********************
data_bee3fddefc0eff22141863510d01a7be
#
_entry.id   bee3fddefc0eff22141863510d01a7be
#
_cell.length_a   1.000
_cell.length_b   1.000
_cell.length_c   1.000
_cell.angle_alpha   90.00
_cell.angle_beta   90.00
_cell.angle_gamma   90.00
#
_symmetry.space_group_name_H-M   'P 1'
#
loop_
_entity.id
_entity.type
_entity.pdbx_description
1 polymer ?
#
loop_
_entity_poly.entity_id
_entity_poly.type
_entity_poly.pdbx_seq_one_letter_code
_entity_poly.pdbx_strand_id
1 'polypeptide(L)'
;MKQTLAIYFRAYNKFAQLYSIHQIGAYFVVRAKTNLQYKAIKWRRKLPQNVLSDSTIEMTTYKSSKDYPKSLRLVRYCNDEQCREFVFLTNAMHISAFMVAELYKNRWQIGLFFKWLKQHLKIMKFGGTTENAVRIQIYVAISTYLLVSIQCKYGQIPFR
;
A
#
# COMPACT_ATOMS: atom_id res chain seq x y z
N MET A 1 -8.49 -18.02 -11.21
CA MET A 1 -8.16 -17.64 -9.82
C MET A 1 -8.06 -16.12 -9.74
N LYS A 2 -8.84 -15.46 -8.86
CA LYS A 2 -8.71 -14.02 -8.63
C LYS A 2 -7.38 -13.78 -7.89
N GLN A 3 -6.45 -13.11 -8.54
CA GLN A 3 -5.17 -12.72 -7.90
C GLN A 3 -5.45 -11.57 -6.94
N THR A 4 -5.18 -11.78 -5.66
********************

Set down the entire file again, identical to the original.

data_bee3fddefc0eff22141863510d01a7be
#
_entry.id   bee3fddefc0eff22141863510d01a7be
#
_cell.length_a   1.000
_cell.length_b   1.000
_cell.length_c   1.000
_cell.angle_alpha   90.00
_cell.angle_beta   90.00
_cell.angle_gamma   90.00
#
_symmetry.space_group_name_H-M   'P 1'
#
loop_
_entity.id
_entity.type
_entity.pdbx_description
1 polymer ?
#
loop_
_entity_poly.entity_id
_entity_poly.type
_entity_poly.pdbx_seq_one_letter_code
_entity_poly.pdbx_strand_id
1 'polypeptide(L)'
;MKQTLAIYFRAYNKFAQLYSIHQIGAYFVVRAKTNLQYKAIKWRRKLPQNVLSDSTIEMTTYKSSKDYPKSLRLVRYCNDEQCREFVFLTNAMHISAFMVAELYKNRWQIGLFFKWLKQHLKIMKFGGTTENAVRIQIYVAISTYLLVSIQCKYGQIPFR
;
A
#
# COMPACT_ATOMS: atom_id res chain seq x y z
N MET A 1 -8.49 -18.02 -11.21
CA MET A 1 -8.16 -17.64 -9.82
C MET A 1 -8.06 -16.12 -9.74
N LYS A 2 -8.84 -15.46 -8.86
CA LYS A 2 -8.71 -14.02 -8.63
C LYS A 2 -7.38 -13.78 -7.89
N GLN A 3 -6.45 -13.11 -8.54
CA GLN A 3 -5.17 -12.72 -7.90
C GLN A 3 -5.45 -11.57 -6.94
N THR A 4 -5.18 -11.78 -5.66